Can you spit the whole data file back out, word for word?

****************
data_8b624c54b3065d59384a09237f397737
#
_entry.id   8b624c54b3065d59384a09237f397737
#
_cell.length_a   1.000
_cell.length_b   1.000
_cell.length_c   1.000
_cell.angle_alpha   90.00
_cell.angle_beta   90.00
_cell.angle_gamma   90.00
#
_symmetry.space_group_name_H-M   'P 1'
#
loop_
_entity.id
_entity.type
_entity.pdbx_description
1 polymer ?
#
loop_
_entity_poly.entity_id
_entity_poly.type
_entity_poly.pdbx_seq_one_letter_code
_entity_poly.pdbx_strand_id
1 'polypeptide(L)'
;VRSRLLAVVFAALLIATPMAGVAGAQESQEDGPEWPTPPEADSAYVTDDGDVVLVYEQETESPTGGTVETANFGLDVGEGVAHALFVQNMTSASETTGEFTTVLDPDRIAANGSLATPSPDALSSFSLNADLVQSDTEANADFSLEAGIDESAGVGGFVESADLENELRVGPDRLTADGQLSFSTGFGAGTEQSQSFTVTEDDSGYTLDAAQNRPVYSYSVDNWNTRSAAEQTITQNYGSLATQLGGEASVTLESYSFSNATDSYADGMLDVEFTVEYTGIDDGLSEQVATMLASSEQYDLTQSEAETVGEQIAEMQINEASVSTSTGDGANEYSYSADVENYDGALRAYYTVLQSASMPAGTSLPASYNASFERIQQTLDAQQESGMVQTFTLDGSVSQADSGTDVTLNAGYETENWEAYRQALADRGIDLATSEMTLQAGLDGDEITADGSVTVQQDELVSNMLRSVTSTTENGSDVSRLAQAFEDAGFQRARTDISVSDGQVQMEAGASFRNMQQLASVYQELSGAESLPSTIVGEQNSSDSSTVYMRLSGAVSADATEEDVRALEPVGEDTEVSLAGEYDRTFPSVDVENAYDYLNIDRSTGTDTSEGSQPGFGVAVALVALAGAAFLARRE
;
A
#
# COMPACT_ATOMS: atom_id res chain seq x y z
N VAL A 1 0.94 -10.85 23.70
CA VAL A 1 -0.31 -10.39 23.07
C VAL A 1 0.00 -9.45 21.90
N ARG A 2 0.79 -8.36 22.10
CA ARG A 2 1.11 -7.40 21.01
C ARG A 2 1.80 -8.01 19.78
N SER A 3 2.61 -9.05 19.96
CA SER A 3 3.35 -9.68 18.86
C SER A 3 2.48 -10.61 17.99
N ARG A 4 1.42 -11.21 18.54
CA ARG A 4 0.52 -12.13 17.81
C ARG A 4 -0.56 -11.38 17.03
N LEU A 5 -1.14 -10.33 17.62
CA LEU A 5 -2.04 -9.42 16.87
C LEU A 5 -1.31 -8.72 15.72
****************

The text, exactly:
data_8b624c54b3065d59384a09237f397737
#
_entry.id   8b624c54b3065d59384a09237f397737
#
_cell.length_a   1.000
_cell.length_b   1.000
_cell.length_c   1.000
_cell.angle_alpha   90.00
_cell.angle_beta   90.00
_cell.angle_gamma   90.00
#
_symmetry.space_group_name_H-M   'P 1'
#
loop_
_entity.id
_entity.type
_entity.pdbx_description
1 polymer ?
#
loop_
_entity_poly.entity_id
_entity_poly.type
_entity_poly.pdbx_seq_one_letter_code
_entity_poly.pdbx_strand_id
1 'polypeptide(L)'
;VRSRLLAVVFAALLIATPMAGVAGAQESQEDGPEWPTPPEADSAYVTDDGDVVLVYEQETESPTGGTVETANFGLDVGEGVAHALFVQNMTSASETTGEFTTVLDPDRIAANGSLATPSPDALSSFSLNADLVQSDTEANADFSLEAGIDESAGVGGFVESADLENELRVGPDRLTADGQLSFSTGFGAGTEQSQSFTVTEDDSGYTLDAAQNRPVYSYSVDNWNTRSAAEQTITQNYGSLATQLGGEASVTLESYSFSNATDSYADGMLDVEFTVEYTGIDDGLSEQVATMLASSEQYDLTQSEAETVGEQIAEMQINEASVSTSTGDGANEYSYSADVENYDGALRAYYTVLQSASMPAGTSLPASYNASFERIQQTLDAQQESGMVQTFTLDGSVSQADSGTDVTLNAGYETENWEAYRQALADRGIDLATSEMTLQAGLDGDEITADGSVTVQQDELVSNMLRSVTSTTENGSDVSRLAQAFEDAGFQRARTDISVSDGQVQMEAGASFRNMQQLASVYQELSGAESLPSTIVGEQNSSDSSTVYMRLSGAVSADATEEDVRALEPVGEDTEVSLAGEYDRTFPSVDVENAYDYLNIDRSTGTDTSEGSQPGFGVAVALVALAGAAFLARRE
;
A
#
# COMPACT_ATOMS: atom_id res chain seq x y z
N VAL A 1 0.94 -10.85 23.70
CA VAL A 1 -0.31 -10.39 23.07
C VAL A 1 0.00 -9.45 21.90
N ARG A 2 0.79 -8.36 22.10
CA ARG A 2 1.11 -7.40 21.01
C ARG A 2 1.80 -8.01 19.78
N SER A 3 2.61 -9.05 19.96
CA SER A 3 3.35 -9.68 18.86
C SER A 3 2.48 -10.61 17.99
N ARG A 4 1.42 -11.21 18.54
CA ARG A 4 0.52 -12.13 17.81
C ARG A 4 -0.56 -11.38 17.03
N LEU A 5 -1.14 -10.33 17.62
CA LEU A 5 -2.04 -9.42 16.87
C LEU A 5 -1.31 -8.72 15.72